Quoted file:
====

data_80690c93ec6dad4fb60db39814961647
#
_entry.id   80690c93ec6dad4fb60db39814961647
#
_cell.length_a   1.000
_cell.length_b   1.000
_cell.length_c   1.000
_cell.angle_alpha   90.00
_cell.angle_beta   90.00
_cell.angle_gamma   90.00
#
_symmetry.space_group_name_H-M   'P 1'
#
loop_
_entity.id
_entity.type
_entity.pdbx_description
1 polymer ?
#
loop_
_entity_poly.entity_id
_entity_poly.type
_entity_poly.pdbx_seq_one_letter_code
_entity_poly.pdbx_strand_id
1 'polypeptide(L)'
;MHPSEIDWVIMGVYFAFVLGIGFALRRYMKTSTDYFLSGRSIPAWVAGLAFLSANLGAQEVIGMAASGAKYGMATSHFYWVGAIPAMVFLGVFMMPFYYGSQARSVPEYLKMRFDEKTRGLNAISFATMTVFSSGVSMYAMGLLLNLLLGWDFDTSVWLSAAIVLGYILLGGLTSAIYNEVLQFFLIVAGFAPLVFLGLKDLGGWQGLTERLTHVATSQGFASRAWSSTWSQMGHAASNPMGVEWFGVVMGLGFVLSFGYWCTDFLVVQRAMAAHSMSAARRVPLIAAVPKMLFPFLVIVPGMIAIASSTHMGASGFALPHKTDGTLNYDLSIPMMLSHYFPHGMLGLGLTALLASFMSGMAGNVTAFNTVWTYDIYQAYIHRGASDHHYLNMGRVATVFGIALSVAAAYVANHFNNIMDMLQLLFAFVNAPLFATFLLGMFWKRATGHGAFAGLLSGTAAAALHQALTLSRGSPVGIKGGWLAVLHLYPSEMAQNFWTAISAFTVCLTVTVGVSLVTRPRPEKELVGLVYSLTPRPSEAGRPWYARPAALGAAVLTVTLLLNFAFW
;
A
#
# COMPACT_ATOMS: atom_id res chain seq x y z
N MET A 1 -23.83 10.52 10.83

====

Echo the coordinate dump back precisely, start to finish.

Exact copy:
data_80690c93ec6dad4fb60db39814961647
#
_entry.id   80690c93ec6dad4fb60db39814961647
#
_cell.length_a   1.000
_cell.length_b   1.000
_cell.length_c   1.000
_cell.angle_alpha   90.00
_cell.angle_beta   90.00
_cell.angle_gamma   90.00
#
_symmetry.space_group_name_H-M   'P 1'
#
loop_
_entity.id
_entity.type
_entity.pdbx_description
1 polymer ?
#
loop_
_entity_poly.entity_id
_entity_poly.type
_entity_poly.pdbx_seq_one_letter_code
_entity_poly.pdbx_strand_id
1 'polypeptide(L)'
;MHPSEIDWVIMGVYFAFVLGIGFALRRYMKTSTDYFLSGRSIPAWVAGLAFLSANLGAQEVIGMAASGAKYGMATSHFYWVGAIPAMVFLGVFMMPFYYGSQARSVPEYLKMRFDEKTRGLNAISFATMTVFSSGVSMYAMGLLLNLLLGWDFDTSVWLSAAIVLGYILLGGLTSAIYNEVLQFFLIVAGFAPLVFLGLKDLGGWQGLTERLTHVATSQGFASRAWSSTWSQMGHAASNPMGVEWFGVVMGLGFVLSFGYWCTDFLVVQRAMAAHSMSAARRVPLIAAVPKMLFPFLVIVPGMIAIASSTHMGASGFALPHKTDGTLNYDLSIPMMLSHYFPHGMLGLGLTALLASFMSGMAGNVTAFNTVWTYDIYQAYIHRGASDHHYLNMGRVATVFGIALSVAAAYVANHFNNIMDMLQLLFAFVNAPLFATFLLGMFWKRATGHGAFAGLLSGTAAAALHQALTLSRGSPVGIKGGWLAVLHLYPSEMAQNFWTAISAFTVCLTVTVGVSLVTRPRPEKELVGLVYSLTPRPSEAGRPWYARPAALGAAVLTVTLLLNFAFW
;
A
#
# COMPACT_ATOMS: atom_id res chain seq x y z
N MET A 1 -23.83 10.52 10.83